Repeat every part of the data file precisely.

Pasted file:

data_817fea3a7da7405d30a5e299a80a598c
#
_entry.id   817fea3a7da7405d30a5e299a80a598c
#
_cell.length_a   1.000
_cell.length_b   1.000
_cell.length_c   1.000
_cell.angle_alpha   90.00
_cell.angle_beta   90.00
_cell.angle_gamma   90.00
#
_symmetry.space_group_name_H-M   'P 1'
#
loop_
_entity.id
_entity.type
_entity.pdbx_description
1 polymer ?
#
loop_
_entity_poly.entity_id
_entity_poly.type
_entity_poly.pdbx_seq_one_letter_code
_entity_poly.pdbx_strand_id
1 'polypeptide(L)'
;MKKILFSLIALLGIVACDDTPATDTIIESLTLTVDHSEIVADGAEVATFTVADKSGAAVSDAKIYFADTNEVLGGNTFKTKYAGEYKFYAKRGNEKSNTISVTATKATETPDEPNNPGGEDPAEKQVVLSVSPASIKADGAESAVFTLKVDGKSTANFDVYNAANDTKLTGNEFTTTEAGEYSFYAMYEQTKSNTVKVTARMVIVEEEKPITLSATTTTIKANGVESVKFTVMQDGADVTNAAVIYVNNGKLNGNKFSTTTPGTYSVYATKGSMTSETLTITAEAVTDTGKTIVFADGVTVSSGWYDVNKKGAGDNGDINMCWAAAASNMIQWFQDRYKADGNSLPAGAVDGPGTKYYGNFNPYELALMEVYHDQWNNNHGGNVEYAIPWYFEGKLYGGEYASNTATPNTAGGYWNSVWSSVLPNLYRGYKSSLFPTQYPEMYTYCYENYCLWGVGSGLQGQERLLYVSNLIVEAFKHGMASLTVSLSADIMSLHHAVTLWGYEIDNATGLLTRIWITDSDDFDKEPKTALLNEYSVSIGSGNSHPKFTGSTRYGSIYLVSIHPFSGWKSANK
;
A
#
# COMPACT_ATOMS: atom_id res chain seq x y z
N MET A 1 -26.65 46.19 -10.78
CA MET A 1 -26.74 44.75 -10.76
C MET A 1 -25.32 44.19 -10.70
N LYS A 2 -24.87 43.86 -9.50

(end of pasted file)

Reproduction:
data_817fea3a7da7405d30a5e299a80a598c
#
_entry.id   817fea3a7da7405d30a5e299a80a598c
#
_cell.length_a   1.000
_cell.length_b   1.000
_cell.length_c   1.000
_cell.angle_alpha   90.00
_cell.angle_beta   90.00
_cell.angle_gamma   90.00
#
_symmetry.space_group_name_H-M   'P 1'
#
loop_
_entity.id
_entity.type
_entity.pdbx_description
1 polymer ?
#
loop_
_entity_poly.entity_id
_entity_poly.type
_entity_poly.pdbx_seq_one_letter_code
_entity_poly.pdbx_strand_id
1 'polypeptide(L)'
;MKKILFSLIALLGIVACDDTPATDTIIESLTLTVDHSEIVADGAEVATFTVADKSGAAVSDAKIYFADTNEVLGGNTFKTKYAGEYKFYAKRGNEKSNTISVTATKATETPDEPNNPGGEDPAEKQVVLSVSPASIKADGAESAVFTLKVDGKSTANFDVYNAANDTKLTGNEFTTTEAGEYSFYAMYEQTKSNTVKVTARMVIVEEEKPITLSATTTTIKANGVESVKFTVMQDGADVTNAAVIYVNNGKLNGNKFSTTTPGTYSVYATKGSMTSETLTITAEAVTDTGKTIVFADGVTVSSGWYDVNKKGAGDNGDINMCWAAAASNMIQWFQDRYKADGNSLPAGAVDGPGTKYYGNFNPYELALMEVYHDQWNNNHGGNVEYAIPWYFEGKLYGGEYASNTATPNTAGGYWNSVWSSVLPNLYRGYKSSLFPTQYPEMYTYCYENYCLWGVGSGLQGQERLLYVSNLIVEAFKHGMASLTVSLSADIMSLHHAVTLWGYEIDNATGLLTRIWITDSDDFDKEPKTALLNEYSVSIGSGNSHPKFTGSTRYGSIYLVSIHPFSGWKSANK
;
A
#
# COMPACT_ATOMS: atom_id res chain seq x y z
N MET A 1 -26.65 46.19 -10.78
CA MET A 1 -26.74 44.75 -10.76
C MET A 1 -25.32 44.19 -10.70
N LYS A 2 -24.87 43.86 -9.50